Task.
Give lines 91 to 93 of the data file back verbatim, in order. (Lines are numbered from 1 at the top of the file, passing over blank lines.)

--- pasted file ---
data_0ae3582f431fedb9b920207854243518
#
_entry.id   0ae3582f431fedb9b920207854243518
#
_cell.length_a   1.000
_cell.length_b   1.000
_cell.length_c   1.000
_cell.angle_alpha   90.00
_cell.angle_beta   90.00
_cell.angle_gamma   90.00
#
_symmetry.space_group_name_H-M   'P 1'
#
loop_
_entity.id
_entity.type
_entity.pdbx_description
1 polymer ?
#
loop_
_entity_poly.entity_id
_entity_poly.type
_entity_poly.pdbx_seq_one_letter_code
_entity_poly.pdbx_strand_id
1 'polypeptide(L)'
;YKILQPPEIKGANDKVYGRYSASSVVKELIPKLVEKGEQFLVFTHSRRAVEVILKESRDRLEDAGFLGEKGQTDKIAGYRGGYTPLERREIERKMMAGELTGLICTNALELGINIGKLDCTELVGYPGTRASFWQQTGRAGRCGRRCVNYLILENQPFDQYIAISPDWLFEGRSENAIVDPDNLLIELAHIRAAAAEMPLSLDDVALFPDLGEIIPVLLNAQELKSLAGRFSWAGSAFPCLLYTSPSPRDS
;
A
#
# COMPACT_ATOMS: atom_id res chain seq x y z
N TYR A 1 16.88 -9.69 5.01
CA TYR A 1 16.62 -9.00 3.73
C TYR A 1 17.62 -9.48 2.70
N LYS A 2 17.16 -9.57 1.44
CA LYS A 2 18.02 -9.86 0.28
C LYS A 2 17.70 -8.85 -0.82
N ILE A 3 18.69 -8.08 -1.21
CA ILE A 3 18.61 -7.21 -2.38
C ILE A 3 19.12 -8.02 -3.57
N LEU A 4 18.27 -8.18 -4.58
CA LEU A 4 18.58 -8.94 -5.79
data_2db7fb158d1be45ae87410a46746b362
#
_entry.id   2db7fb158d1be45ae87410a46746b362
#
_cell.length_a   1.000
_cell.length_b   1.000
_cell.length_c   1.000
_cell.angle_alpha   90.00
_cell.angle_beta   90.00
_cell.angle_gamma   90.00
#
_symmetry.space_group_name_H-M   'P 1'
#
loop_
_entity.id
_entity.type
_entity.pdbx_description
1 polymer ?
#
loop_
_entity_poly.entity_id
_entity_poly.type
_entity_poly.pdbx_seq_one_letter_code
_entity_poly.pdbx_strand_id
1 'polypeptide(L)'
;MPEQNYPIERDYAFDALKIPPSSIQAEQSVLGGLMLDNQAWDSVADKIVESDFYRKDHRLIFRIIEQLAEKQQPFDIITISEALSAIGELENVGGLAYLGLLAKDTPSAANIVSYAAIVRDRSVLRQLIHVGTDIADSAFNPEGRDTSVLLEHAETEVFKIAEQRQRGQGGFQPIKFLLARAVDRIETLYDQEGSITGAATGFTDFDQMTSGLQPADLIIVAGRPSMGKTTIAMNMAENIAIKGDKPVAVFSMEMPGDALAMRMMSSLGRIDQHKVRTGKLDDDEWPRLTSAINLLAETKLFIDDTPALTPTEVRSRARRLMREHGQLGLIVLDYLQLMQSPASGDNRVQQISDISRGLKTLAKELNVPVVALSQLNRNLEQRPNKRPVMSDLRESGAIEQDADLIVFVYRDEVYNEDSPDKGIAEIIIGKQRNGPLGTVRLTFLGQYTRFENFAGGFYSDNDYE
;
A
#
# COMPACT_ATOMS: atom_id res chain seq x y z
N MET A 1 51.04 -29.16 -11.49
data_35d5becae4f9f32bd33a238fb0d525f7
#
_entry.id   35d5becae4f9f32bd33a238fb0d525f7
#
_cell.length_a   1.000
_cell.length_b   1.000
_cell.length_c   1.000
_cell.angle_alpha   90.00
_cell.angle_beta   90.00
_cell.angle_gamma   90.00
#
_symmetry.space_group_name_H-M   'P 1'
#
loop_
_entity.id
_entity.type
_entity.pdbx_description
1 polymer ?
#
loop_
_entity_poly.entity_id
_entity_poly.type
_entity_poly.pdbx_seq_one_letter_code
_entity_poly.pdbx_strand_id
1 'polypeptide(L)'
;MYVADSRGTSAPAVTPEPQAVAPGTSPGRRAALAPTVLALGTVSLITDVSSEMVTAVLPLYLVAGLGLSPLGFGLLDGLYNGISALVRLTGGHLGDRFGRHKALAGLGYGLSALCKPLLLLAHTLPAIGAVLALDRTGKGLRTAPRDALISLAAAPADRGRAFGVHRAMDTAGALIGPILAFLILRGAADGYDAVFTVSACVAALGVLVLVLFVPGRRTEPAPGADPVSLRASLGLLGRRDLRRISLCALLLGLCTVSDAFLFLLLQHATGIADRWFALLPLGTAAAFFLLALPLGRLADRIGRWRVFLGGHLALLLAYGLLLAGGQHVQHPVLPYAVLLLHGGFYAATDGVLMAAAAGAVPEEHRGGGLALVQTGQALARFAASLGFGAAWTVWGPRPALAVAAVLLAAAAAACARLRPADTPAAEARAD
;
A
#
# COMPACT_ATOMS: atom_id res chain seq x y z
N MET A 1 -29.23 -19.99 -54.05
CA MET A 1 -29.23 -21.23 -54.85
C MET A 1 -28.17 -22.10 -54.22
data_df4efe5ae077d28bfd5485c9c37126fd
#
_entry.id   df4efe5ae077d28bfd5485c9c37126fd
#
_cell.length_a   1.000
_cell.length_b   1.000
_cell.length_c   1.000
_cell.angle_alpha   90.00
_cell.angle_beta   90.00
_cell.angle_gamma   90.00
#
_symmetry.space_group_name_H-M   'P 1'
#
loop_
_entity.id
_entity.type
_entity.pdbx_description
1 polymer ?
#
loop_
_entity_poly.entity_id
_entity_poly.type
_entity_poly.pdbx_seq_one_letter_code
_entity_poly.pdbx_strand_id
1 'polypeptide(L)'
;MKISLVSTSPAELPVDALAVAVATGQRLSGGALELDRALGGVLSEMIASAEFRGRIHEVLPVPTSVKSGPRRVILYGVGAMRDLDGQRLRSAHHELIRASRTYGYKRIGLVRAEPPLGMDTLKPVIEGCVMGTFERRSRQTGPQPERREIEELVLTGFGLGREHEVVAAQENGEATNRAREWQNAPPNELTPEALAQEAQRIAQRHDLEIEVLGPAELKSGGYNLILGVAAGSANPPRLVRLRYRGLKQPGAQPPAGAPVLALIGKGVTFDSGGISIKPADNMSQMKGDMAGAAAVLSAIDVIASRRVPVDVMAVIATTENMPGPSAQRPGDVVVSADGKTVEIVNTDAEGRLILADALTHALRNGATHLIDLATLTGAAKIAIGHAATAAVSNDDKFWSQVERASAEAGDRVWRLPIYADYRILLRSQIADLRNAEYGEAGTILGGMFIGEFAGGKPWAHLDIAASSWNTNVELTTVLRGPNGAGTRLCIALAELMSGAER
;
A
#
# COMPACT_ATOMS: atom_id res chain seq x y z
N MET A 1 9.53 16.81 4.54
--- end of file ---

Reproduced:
#
loop_
_entity_poly.entity_id